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Issue 5: Black + White

How to Soak and Shred the Eastern Sierra

Issue 5: Black + White

How to Soak and Shred the Eastern Sierra

January 11, 2020

From the pages of Issue 5: Black + White

By Jenn Sheridan | @nosnowsnakes

If you’ve never road tripped California’s Eastern Sierra, the time is now. Tall jagged peaks sprout from a high alpine desert and the space between the summit and the valley floor is a playground of adventures just waiting to be explored. While I can’t even begin to scratch the surface of opportunities for climbing, hiking, skiing, and well, you get the idea, I can spill the tea on how to spend a long weekend soaking in hot springs, cat skiing, and eating some of the best food. So pack your skis or splitboard and let’s hit the road.

The Road

Highway 395 stretches from the US-Canadian border approximately 1,300 miles south to the Mojave Desert. For this trip, we’re focusing on a section that parallels the Sierra Nevada range between Reno, Nevada and Bridgeport, California. 

Last Call

Reno is your first and last opportunity to stock up on food and all the last minute goodies you need for a weekend of fun. REI? Trader Joe’s? Reno’s got it, but once you start to head south big-name stores give way to funky shops and quick mart style grocers, which isn’t a bad thing until you’re looking for a specific type of fuel for your camp stove.

Speaking of last call, you’re definitely going to want to top off the gas tank one last time because just a few hours down the road gas prices can be as much as $1 per gallon more. Save the most pennies by fueling up at the Arco station in Gardnerville. From here, download your favorite podcasts and playlists (because you’re about to lose cell service) and hit the road.

Treasure Hunting

Just south of Gardnerville the buildings are few and far between. This is where you really get into the podcast, road snacks, and cruise control for the next hour and a half as high alpine desert screams past the windshield. The next signs of civilization are a handful of small towns: Coleville, Walker, and Topaz. Don’t blink or you’ll miss them. If you’re looking to stretch your legs and your imagination, the Walker Flea Market is an eclectic mash-up of welded sculptures, antiques, jewelry, and art. The treasure hunt is well worth the stop.

Soak It Up

A quick 30 minutes down the road from Walker, you’ll see the town of Bridgeport, a small cluster of buildings in the middle of a few vast cattle fields. Don’t worry, getting to Bridgeport doesn’t mean the adventure is over, but it is time to get out of the car and soak those bones in steaming mineral water. From town there are a couple of different options for hot springing. The more adventurous choice is Buckeye Hot Springs. To get there, you’ll head east out of town on a washboard dirt road for a couple of miles. Just past Buckeye Campground, there is a pull out with ample parking. The trail will be steep and rough so wear sturdy shoes. The pools are right on the banks of Buckeye Creek. When it gets too hot, hop into the creek for a quick cool down.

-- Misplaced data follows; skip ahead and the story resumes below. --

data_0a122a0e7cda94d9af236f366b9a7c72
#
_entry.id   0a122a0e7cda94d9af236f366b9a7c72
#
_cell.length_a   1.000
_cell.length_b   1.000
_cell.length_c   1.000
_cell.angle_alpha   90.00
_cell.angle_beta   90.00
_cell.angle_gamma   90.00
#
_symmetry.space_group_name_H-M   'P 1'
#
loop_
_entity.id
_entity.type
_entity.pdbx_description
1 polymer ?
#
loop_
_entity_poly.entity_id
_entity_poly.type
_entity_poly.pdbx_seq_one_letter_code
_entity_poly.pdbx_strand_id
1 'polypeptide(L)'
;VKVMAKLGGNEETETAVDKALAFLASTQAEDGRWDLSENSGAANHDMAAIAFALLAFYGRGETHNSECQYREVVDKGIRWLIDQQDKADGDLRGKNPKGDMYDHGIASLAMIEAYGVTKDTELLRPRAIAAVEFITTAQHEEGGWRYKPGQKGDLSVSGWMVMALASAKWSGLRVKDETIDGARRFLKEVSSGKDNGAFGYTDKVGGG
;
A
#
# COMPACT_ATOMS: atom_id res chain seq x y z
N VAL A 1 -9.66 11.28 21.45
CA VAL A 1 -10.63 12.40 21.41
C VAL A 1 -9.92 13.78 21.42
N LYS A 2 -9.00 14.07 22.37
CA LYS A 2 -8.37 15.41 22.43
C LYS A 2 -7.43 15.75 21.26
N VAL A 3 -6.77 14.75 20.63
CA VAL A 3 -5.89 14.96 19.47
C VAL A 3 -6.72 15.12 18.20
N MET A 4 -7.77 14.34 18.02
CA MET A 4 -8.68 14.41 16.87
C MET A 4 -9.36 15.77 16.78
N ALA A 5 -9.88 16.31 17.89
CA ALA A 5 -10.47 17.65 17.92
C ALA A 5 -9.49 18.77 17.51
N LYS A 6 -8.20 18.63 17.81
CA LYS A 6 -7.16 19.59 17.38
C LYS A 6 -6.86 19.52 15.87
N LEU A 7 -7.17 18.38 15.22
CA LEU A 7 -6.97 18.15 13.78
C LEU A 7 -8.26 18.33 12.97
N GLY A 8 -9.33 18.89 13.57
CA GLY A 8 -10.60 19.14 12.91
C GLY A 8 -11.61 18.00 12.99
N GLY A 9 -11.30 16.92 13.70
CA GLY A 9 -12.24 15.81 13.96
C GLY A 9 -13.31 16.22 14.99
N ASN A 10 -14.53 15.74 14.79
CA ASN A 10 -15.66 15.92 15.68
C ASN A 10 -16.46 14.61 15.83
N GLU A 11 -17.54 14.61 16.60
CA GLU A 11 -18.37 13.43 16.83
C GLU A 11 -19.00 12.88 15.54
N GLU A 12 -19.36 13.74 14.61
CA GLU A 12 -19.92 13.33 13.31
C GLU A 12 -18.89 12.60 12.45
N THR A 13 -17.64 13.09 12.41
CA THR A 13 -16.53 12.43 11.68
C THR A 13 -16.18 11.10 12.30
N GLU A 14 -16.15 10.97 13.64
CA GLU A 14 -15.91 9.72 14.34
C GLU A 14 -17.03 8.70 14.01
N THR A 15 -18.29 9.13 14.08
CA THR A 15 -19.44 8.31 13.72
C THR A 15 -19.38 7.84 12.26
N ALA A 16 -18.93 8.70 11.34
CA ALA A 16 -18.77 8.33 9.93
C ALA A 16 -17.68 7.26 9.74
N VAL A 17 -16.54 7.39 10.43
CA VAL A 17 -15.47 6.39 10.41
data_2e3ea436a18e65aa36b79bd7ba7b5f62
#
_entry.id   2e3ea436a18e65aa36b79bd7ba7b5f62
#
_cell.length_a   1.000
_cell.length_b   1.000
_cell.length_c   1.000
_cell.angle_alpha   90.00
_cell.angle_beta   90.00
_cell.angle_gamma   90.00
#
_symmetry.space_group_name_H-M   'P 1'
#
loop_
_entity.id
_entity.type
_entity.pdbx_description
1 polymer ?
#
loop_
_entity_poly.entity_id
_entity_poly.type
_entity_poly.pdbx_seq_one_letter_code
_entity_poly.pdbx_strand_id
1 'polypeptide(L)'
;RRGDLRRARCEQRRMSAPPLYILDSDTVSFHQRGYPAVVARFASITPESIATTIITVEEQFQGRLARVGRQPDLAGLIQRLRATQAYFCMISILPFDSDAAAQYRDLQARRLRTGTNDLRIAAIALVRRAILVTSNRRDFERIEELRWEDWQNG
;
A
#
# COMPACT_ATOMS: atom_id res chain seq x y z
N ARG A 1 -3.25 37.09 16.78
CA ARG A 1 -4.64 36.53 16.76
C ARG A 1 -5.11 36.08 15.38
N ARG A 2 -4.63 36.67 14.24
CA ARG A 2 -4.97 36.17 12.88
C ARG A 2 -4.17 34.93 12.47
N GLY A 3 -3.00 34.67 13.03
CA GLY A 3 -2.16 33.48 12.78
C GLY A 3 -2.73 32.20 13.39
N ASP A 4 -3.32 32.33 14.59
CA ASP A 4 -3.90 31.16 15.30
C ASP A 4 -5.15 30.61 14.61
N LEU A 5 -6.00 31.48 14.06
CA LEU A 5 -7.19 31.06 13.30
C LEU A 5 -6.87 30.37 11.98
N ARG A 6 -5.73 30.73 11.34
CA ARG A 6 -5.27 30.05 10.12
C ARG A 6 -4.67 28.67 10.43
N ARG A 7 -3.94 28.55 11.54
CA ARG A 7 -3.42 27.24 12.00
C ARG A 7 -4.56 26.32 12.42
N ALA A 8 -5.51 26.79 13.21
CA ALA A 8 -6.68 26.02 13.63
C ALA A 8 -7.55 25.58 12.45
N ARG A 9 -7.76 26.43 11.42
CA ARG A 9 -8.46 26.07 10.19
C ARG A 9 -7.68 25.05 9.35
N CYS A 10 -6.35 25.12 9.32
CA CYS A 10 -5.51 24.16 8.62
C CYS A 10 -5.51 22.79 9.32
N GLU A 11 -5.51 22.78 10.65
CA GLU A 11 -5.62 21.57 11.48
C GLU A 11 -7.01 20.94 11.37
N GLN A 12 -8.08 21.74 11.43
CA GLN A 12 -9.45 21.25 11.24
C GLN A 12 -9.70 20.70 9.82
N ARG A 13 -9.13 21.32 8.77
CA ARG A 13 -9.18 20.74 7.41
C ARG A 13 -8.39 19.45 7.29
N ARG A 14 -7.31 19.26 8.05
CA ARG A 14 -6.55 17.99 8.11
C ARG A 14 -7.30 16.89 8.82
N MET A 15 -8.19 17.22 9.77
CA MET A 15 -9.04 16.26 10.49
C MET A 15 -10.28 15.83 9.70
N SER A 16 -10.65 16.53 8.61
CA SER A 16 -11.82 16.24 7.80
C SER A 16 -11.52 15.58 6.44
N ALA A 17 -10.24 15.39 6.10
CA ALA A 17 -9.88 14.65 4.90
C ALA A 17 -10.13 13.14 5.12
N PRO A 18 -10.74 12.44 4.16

The quick and easy place to soak is Travertine Hot Springs. It’s a quick five minute drive out of Bridgeport and while the road is a little rough, most low clearance cars should still be able to make it. There’s a total of six different pools at Travertine, each with stunning views of the Sierra Nevada. 

Shred and Unwind

Don’t soak too long because the hot springs aren’t the final destination (it’s OK, you can hit them again on the way home.) The next stop is Virginia Lakes Road, just 20 minutes south of Bridgeport, where you’ll rendezvous with the guides of High Sierra Snowcat and Yurt. Virginia Lakes Road provides access to miles of backcountry riding including Dunderberg Peak, South Peak, and Mount Olsen. The road isn’t plowed in the winter and while it is accessible by skinning, booking a trip with High Sierra Snowcat and Yurt saves you the five-mile approach so your legs are fresh for bagging peaks. 

The snowcat will take you to one of two yurts operated by High Sierra Snowcat and Yurt. Each yurt sleeps six people comfortably. The best part? All meals are prepared for you by High Sierra’s staff, meaning you’ll have time for a lap before dinner, even after spending the first half of the day exploring and soaking in the hot springs. After dinner, it’s time to hang the solar-powered string lights, slap the bag, and start the dance party, but be careful not to party too hard because you’ll want to be semi-fresh for a day of cat-assisted touring all over the Virginia Lakes basin. 

Refuel for the Drive Home

After a long day of carving the peaks around Virginia Lakes with the guides of High Sierra Snowcat and Yurt, it’s time to head back to civilization, but there’s one last crucial stop before hitting the road. The Burger Barn in Bridgeport is the spot to go for greasy, filling, and inexpensive food to save you from being hangry. The menu is an odd mash-up of classic frosty and Tex-Mex. While a burger is one of my favorite apres meals, the Baja fish tacos are hard to pass up here. Whether you opt for a bun or a tortilla, the food here is sure to satisfy after spending a day exploring above treeline. From here it’s just a few more hours till Reno lights up the horizon.

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